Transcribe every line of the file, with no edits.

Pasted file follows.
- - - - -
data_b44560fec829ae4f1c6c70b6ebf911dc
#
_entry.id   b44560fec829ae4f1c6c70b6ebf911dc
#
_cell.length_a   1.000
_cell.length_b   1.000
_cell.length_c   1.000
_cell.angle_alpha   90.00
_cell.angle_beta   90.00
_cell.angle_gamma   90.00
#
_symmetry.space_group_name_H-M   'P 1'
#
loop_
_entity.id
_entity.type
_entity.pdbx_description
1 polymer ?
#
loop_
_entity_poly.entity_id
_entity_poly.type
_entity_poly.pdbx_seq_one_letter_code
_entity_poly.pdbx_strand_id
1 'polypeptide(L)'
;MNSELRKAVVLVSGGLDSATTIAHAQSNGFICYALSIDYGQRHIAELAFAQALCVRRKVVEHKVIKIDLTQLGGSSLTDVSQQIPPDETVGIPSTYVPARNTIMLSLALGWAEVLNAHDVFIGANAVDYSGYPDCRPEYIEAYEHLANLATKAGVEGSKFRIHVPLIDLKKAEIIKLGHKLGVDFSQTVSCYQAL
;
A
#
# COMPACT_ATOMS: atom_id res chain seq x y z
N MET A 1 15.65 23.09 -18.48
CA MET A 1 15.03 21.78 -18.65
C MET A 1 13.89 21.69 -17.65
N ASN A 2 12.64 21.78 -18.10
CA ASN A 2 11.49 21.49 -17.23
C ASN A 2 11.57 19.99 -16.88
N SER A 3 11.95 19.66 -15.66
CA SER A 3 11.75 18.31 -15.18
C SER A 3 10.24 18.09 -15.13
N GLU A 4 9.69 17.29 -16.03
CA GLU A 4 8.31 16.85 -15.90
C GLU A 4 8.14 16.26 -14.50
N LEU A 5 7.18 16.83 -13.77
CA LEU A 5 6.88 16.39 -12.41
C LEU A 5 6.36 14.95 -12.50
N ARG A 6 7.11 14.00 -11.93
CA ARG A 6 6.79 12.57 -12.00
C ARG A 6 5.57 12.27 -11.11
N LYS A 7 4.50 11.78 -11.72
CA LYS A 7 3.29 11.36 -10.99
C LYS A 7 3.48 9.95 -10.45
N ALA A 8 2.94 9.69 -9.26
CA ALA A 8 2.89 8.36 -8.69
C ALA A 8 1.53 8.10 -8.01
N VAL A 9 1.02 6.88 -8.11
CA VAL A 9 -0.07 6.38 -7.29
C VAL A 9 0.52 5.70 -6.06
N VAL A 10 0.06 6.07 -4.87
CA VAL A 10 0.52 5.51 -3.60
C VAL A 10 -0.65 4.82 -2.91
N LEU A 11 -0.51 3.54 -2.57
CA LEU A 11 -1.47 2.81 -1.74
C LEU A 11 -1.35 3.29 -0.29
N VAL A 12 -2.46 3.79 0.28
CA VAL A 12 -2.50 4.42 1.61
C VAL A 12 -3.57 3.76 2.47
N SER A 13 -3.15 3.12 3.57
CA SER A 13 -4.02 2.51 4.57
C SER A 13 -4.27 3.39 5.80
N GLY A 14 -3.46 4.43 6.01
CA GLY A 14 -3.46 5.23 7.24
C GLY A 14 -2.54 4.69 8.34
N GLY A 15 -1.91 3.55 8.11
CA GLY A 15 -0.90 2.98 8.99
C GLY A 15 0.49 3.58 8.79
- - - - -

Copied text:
data_b44560fec829ae4f1c6c70b6ebf911dc
#
_entry.id   b44560fec829ae4f1c6c70b6ebf911dc
#
_cell.length_a   1.000
_cell.length_b   1.000
_cell.length_c   1.000
_cell.angle_alpha   90.00
_cell.angle_beta   90.00
_cell.angle_gamma   90.00
#
_symmetry.space_group_name_H-M   'P 1'
#
loop_
_entity.id
_entity.type
_entity.pdbx_description
1 polymer ?
#
loop_
_entity_poly.entity_id
_entity_poly.type
_entity_poly.pdbx_seq_one_letter_code
_entity_poly.pdbx_strand_id
1 'polypeptide(L)'
;MNSELRKAVVLVSGGLDSATTIAHAQSNGFICYALSIDYGQRHIAELAFAQALCVRRKVVEHKVIKIDLTQLGGSSLTDVSQQIPPDETVGIPSTYVPARNTIMLSLALGWAEVLNAHDVFIGANAVDYSGYPDCRPEYIEAYEHLANLATKAGVEGSKFRIHVPLIDLKKAEIIKLGHKLGVDFSQTVSCYQAL
;
A
#
# COMPACT_ATOMS: atom_id res chain seq x y z
N MET A 1 15.65 23.09 -18.48
CA MET A 1 15.03 21.78 -18.65
C MET A 1 13.89 21.69 -17.65
N ASN A 2 12.64 21.78 -18.10
CA ASN A 2 11.49 21.49 -17.23
C ASN A 2 11.57 19.99 -16.88
N SER A 3 11.95 19.66 -15.66
CA SER A 3 11.75 18.31 -15.18
C SER A 3 10.24 18.09 -15.13
N GLU A 4 9.69 17.29 -16.03
CA GLU A 4 8.31 16.85 -15.90
C GLU A 4 8.14 16.26 -14.50
N LEU A 5 7.18 16.83 -13.77
CA LEU A 5 6.88 16.39 -12.41
C LEU A 5 6.36 14.95 -12.50
N ARG A 6 7.11 14.00 -11.93
CA ARG A 6 6.79 12.57 -12.00
C ARG A 6 5.57 12.27 -11.11
N LYS A 7 4.50 11.78 -11.72
CA LYS A 7 3.29 11.36 -10.99
C LYS A 7 3.48 9.95 -10.45
N ALA A 8 2.94 9.69 -9.26
CA ALA A 8 2.89 8.36 -8.69
C ALA A 8 1.53 8.10 -8.01
N VAL A 9 1.02 6.88 -8.11
CA VAL A 9 -0.07 6.38 -7.29
C VAL A 9 0.52 5.70 -6.06
N VAL A 10 0.06 6.07 -4.87
CA VAL A 10 0.52 5.51 -3.60
C VAL A 10 -0.65 4.82 -2.91
N LEU A 11 -0.51 3.54 -2.57
CA LEU A 11 -1.47 2.81 -1.74
C LEU A 11 -1.35 3.29 -0.29
N VAL A 12 -2.46 3.79 0.28
CA VAL A 12 -2.50 4.42 1.61
C VAL A 12 -3.57 3.76 2.47
N SER A 13 -3.15 3.12 3.57
CA SER A 13 -4.02 2.51 4.57
C SER A 13 -4.27 3.39 5.80
N GLY A 14 -3.46 4.43 6.01
CA GLY A 14 -3.46 5.23 7.24
C GLY A 14 -2.54 4.69 8.34
N GLY A 15 -1.91 3.55 8.11
CA GLY A 15 -0.90 2.98 8.99
C GLY A 15 0.49 3.58 8.79